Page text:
Cure (1997)

Kiyoshi Kurosawa directs Kōji Yakusho, Masato Hagiwara and Tsuyoshi Ujiki in this Japanese serial killer mystery where a group of murders are easily solved, each perpetrator is found disorientated near their victim, but a dogged detective feels a creepy drifter might be equally culpable for the crimes.

*** POSSIBLE SPOILERS *** Cure didn’t even get a cinema release in the U.K. in the late Nineties but has grown in cult reputation and stature over the past two decades. This was my first viewing and it has pretty much everything I like and need in a new favourite. An unsettling narrative, never fully resolved, so you pick and pull at the puzzling loose ends long after. This could keep you up at night worrying about what was real and who has become whom. I shan’t discuss my theories on the playfully open dreamlike second half but will say it still works throughout as an accessible thriller. A rebellious detective, cut from a different cloth from his colleagues, gradually solves the bizarre mystery. A villain emerges who is unnervingly blank. Seemingly brain damaged, he cannot remember who he is, or focus on conversations for more than three sentences, responding to every interaction with non sequitur queries of his own… then insidiously after he has baffled those around him he becomes in control of people. A devil… a puppet master… one who has evaded the scene long before deadpan violence erupts and whose grand scheme or method is never truly revealed. Masato Hagiwara is fantastically obtuse in the antagonist role, evoking a supernatural disconnection and virulent undercurrent of genius. Koji Yakusho is equally compelling as the outsider detective, smarter than everyone else but not clever enough to realise staring too long into this particular abyss will warp him too. Kiyoshi Kurosawa directs it with a clinical precision that gives way to a spaced out surrealness. The look of the film is clearly influenced by the dank dystopian interiors of Se7en or The Silence of the Lambs. The central hero / nemesis dynamic owes a debt to The Usual Suspects. This forgotten gem is clearly an influence on Bong Joon Ho’s Memories of Murder. But the feeling it reminded me of the most was the shifting unease and unnavigatable warping of time and space you get watching David Lynch. He executed similar mindfucks with both Fire Walk With Me and Lost Highway. If any of those half a dozen mentioned revered classics are your cup of tea then quite the sanity altering jewel awaits you with Cure. I can see the below score rising on revisits.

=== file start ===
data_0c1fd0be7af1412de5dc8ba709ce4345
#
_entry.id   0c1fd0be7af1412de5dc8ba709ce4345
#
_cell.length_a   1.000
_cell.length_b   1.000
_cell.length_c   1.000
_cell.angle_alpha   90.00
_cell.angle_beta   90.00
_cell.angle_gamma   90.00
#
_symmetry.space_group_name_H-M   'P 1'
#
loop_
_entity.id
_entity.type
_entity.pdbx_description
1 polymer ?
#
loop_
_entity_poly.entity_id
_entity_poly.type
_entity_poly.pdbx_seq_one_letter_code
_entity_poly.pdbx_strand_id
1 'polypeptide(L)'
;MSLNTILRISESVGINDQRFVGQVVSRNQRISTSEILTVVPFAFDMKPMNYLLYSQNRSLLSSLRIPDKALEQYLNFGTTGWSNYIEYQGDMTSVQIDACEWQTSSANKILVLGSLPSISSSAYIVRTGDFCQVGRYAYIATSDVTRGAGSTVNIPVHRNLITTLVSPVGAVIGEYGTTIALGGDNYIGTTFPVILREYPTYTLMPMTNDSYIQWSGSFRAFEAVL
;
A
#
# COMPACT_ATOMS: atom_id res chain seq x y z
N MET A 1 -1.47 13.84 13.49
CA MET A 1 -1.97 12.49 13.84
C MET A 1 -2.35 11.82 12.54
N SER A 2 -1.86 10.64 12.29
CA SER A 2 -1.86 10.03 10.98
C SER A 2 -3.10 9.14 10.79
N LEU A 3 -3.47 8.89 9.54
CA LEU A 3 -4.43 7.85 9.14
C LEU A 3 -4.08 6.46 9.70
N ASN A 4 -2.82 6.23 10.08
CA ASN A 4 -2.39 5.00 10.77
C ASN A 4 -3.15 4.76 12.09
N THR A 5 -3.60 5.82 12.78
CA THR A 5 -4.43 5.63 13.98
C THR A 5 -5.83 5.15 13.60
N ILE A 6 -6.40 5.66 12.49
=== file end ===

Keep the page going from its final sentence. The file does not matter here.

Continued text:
8

Check out my wife Natalie’s Point Horror blog https://cornsyrup.co.uk

We also do a podcast together called The Worst Movies We Own. It is available on Spotify or here https://letterboxd.com/bobbycarroll/list/the-worst-movies-we-own-podcast-ranking-and/

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